The climate in the old West seems to stimulate artists to neither subscribe to or instigate a new movement, but invites a careful mapping of ones own life and how it is permeated by vast variety of politics, economics and technologies. Macropolitical assessments are not a horizon to pursue but are lifelines between diverse communities. These assessments are not valued as horizon to maybe one day realize, but are only of use to the extent that they produce an actual change in specific lives. In other words, there is no belief in nor wish for utopian dreams of communists or other making, but an attention for the ways in which certain theoretical or practical habits structure daily life. The endless chain of institutes and structures that organize life are asked to be made visible in the specific lives of individuals, be they the artists him- or herself or another subject.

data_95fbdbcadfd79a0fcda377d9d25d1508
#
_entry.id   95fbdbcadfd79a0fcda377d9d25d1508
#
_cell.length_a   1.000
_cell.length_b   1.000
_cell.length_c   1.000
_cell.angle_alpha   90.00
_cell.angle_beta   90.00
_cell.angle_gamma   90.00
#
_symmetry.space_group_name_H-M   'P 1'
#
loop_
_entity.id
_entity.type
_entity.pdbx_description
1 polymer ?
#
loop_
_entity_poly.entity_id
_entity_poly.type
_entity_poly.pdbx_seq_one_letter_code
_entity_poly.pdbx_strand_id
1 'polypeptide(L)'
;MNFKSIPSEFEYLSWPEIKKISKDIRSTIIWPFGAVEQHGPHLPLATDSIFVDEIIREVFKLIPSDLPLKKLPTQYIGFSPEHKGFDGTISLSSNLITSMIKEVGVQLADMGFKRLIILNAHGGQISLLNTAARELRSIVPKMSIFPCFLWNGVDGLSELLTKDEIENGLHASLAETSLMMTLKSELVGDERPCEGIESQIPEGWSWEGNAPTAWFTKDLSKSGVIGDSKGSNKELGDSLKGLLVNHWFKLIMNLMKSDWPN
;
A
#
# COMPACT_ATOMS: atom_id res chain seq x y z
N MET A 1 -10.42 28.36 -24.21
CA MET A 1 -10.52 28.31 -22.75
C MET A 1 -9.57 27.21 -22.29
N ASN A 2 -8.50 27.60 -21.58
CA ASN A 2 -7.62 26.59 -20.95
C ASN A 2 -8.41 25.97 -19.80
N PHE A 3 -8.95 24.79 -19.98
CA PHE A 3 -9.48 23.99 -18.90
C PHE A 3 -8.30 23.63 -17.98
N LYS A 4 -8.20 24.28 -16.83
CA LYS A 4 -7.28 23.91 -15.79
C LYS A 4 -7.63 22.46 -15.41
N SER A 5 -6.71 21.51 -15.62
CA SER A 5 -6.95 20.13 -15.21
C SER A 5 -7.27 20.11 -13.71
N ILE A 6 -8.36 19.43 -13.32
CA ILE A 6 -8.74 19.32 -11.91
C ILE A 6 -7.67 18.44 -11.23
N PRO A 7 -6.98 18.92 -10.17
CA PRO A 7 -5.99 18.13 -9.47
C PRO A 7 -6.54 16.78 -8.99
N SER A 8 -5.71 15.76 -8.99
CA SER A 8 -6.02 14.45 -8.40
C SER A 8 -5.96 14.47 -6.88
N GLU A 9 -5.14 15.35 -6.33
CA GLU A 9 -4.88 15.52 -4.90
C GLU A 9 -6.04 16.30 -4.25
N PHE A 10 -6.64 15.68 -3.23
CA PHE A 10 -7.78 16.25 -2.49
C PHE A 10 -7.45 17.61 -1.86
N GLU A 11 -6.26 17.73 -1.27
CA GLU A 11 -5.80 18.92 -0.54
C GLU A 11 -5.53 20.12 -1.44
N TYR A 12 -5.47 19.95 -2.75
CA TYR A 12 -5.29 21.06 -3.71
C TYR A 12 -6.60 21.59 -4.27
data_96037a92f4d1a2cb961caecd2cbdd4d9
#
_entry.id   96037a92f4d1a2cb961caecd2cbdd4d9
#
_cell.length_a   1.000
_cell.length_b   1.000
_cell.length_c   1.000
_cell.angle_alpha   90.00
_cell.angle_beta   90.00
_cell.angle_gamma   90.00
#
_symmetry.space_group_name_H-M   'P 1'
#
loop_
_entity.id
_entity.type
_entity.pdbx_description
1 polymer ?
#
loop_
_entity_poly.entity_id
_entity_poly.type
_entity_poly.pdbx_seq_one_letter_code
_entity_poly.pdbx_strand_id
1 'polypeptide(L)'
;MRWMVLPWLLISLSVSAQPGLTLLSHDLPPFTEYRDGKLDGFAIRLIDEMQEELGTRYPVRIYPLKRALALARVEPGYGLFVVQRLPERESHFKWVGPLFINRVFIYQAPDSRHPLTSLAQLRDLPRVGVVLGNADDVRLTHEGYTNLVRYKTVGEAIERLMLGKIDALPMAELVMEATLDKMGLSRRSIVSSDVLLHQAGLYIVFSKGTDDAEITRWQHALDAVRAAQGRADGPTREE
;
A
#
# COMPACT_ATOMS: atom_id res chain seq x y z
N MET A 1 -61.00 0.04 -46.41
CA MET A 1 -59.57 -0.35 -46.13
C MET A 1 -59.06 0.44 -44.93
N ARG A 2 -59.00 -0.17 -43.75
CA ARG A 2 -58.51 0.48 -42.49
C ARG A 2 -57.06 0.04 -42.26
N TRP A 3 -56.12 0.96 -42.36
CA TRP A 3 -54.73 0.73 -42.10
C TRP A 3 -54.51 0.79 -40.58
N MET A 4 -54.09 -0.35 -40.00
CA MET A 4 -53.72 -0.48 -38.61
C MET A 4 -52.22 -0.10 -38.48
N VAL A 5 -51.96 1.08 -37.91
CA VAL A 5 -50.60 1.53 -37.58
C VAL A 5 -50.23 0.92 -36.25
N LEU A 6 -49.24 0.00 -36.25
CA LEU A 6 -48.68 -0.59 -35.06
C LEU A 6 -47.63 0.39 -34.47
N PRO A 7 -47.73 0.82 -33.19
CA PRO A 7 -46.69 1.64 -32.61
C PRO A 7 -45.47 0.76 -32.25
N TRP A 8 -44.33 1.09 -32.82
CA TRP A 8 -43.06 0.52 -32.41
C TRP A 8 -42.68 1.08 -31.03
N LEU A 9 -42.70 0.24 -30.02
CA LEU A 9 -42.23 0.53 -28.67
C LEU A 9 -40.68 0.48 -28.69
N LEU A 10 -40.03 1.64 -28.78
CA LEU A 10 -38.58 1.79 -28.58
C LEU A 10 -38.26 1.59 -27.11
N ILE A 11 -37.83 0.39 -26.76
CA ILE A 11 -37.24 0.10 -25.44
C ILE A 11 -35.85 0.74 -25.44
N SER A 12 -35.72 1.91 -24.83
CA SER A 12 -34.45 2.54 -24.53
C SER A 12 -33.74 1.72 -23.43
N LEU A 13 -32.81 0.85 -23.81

In the unstable and charged climate of the current East this kind of personalized working arena is difficult to subscribe to and feels far too passive, since the wish for radical change might seem utopian, but is still the only option that makes any sense. Here macro-political forces are identified as creating the mess the region is in, but nevertheless need to be mobilized if any change is to occur. Only the vehicle for this change cannot be found in the present formal institutes. The institutes, who in the West so kindly and silently marinate the community in the political ideologies with which they were once erected, in the East seem hopelessly unfit to instigate change. Here one has to build up analysis and discourse oneself in the accidental empty sites left open by the squeaking political structures. Using an almost guerrilla tactic of flexibility, small scale and speed, invites one to operate on a micropolitical level, where one can work delicately with marco-political ideas in one of the few environments that do not seem utterly corrupted.